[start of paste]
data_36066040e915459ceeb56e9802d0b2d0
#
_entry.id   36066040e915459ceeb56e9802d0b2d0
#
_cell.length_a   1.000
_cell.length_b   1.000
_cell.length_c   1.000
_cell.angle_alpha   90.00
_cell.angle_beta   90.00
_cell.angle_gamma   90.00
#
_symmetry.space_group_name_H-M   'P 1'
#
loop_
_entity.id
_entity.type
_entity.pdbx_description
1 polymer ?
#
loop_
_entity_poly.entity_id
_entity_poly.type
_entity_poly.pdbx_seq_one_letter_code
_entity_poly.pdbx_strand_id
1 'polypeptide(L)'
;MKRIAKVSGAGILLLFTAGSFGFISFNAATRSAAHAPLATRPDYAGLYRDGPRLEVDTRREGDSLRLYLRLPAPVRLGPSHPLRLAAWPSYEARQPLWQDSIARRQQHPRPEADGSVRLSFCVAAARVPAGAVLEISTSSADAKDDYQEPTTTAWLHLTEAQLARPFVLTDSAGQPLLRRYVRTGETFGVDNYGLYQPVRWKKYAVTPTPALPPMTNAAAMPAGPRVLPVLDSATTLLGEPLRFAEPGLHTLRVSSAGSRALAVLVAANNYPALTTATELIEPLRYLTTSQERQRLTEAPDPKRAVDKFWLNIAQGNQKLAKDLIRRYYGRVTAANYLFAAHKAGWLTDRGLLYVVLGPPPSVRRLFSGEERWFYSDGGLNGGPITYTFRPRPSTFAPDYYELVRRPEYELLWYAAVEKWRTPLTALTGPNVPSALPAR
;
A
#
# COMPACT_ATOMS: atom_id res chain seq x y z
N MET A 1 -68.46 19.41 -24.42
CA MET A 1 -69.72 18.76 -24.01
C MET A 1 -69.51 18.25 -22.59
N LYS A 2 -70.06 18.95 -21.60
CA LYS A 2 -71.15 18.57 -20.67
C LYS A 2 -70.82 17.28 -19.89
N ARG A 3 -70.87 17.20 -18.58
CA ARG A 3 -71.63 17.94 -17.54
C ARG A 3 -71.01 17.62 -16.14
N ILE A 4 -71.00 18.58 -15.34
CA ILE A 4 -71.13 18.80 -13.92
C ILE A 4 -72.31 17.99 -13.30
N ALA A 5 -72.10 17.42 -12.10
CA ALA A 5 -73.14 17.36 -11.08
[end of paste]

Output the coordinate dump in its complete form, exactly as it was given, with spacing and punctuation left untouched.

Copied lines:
data_36066040e915459ceeb56e9802d0b2d0
#
_entry.id   36066040e915459ceeb56e9802d0b2d0
#
_cell.length_a   1.000
_cell.length_b   1.000
_cell.length_c   1.000
_cell.angle_alpha   90.00
_cell.angle_beta   90.00
_cell.angle_gamma   90.00
#
_symmetry.space_group_name_H-M   'P 1'
#
loop_
_entity.id
_entity.type
_entity.pdbx_description
1 polymer ?
#
loop_
_entity_poly.entity_id
_entity_poly.type
_entity_poly.pdbx_seq_one_letter_code
_entity_poly.pdbx_strand_id
1 'polypeptide(L)'
;MKRIAKVSGAGILLLFTAGSFGFISFNAATRSAAHAPLATRPDYAGLYRDGPRLEVDTRREGDSLRLYLRLPAPVRLGPSHPLRLAAWPSYEARQPLWQDSIARRQQHPRPEADGSVRLSFCVAAARVPAGAVLEISTSSADAKDDYQEPTTTAWLHLTEAQLARPFVLTDSAGQPLLRRYVRTGETFGVDNYGLYQPVRWKKYAVTPTPALPPMTNAAAMPAGPRVLPVLDSATTLLGEPLRFAEPGLHTLRVSSAGSRALAVLVAANNYPALTTATELIEPLRYLTTSQERQRLTEAPDPKRAVDKFWLNIAQGNQKLAKDLIRRYYGRVTAANYLFAAHKAGWLTDRGLLYVVLGPPPSVRRLFSGEERWFYSDGGLNGGPITYTFRPRPSTFAPDYYELVRRPEYELLWYAAVEKWRTPLTALTGPNVPSALPAR
;
A
#
# COMPACT_ATOMS: atom_id res chain seq x y z
N MET A 1 -68.46 19.41 -24.42
CA MET A 1 -69.72 18.76 -24.01
C MET A 1 -69.51 18.25 -22.59
N LYS A 2 -70.06 18.95 -21.60
CA LYS A 2 -71.15 18.57 -20.67
C LYS A 2 -70.82 17.28 -19.89
N ARG A 3 -70.87 17.20 -18.58
CA ARG A 3 -71.63 17.94 -17.54
C ARG A 3 -71.01 17.62 -16.14
N ILE A 4 -71.00 18.58 -15.34
CA ILE A 4 -71.13 18.80 -13.92
C ILE A 4 -72.31 17.99 -13.30
N ALA A 5 -72.10 17.42 -12.10
CA ALA A 5 -73.14 17.36 -11.08